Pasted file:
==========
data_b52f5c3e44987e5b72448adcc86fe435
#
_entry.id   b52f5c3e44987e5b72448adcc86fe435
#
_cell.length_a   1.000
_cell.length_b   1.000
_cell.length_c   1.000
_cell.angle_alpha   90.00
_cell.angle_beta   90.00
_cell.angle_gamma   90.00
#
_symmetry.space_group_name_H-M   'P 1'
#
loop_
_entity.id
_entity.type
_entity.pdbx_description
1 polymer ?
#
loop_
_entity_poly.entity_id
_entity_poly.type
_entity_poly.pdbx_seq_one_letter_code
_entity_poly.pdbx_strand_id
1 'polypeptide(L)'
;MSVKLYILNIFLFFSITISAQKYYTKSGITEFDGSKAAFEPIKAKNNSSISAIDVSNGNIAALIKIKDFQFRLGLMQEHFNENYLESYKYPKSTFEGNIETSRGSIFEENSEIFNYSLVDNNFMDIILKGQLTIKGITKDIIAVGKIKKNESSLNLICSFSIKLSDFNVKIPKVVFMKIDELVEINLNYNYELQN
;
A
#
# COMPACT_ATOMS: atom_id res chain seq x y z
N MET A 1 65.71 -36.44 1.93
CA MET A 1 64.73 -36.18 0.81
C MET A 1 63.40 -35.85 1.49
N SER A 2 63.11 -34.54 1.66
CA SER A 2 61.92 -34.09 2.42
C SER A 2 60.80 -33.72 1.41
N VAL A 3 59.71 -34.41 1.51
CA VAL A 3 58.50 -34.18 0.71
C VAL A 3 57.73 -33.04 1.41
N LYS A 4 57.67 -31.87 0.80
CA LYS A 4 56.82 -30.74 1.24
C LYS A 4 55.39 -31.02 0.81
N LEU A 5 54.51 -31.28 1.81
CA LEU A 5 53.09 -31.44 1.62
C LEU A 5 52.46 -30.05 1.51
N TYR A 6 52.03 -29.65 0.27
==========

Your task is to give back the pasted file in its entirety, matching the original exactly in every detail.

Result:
data_b52f5c3e44987e5b72448adcc86fe435
#
_entry.id   b52f5c3e44987e5b72448adcc86fe435
#
_cell.length_a   1.000
_cell.length_b   1.000
_cell.length_c   1.000
_cell.angle_alpha   90.00
_cell.angle_beta   90.00
_cell.angle_gamma   90.00
#
_symmetry.space_group_name_H-M   'P 1'
#
loop_
_entity.id
_entity.type
_entity.pdbx_description
1 polymer ?
#
loop_
_entity_poly.entity_id
_entity_poly.type
_entity_poly.pdbx_seq_one_letter_code
_entity_poly.pdbx_strand_id
1 'polypeptide(L)'
;MSVKLYILNIFLFFSITISAQKYYTKSGITEFDGSKAAFEPIKAKNNSSISAIDVSNGNIAALIKIKDFQFRLGLMQEHFNENYLESYKYPKSTFEGNIETSRGSIFEENSEIFNYSLVDNNFMDIILKGQLTIKGITKDIIAVGKIKKNESSLNLICSFSIKLSDFNVKIPKVVFMKIDELVEINLNYNYELQN
;
A
#
# COMPACT_ATOMS: atom_id res chain seq x y z
N MET A 1 65.71 -36.44 1.93
CA MET A 1 64.73 -36.18 0.81
C MET A 1 63.40 -35.85 1.49
N SER A 2 63.11 -34.54 1.66
CA SER A 2 61.92 -34.09 2.42
C SER A 2 60.80 -33.72 1.41
N VAL A 3 59.71 -34.41 1.51
CA VAL A 3 58.50 -34.18 0.71
C VAL A 3 57.73 -33.04 1.41
N LYS A 4 57.67 -31.87 0.80
CA LYS A 4 56.82 -30.74 1.24
C LYS A 4 55.39 -31.02 0.81
N LEU A 5 54.51 -31.28 1.81
CA LEU A 5 53.09 -31.44 1.62
C LEU A 5 52.46 -30.05 1.51
N TYR A 6 52.03 -29.65 0.27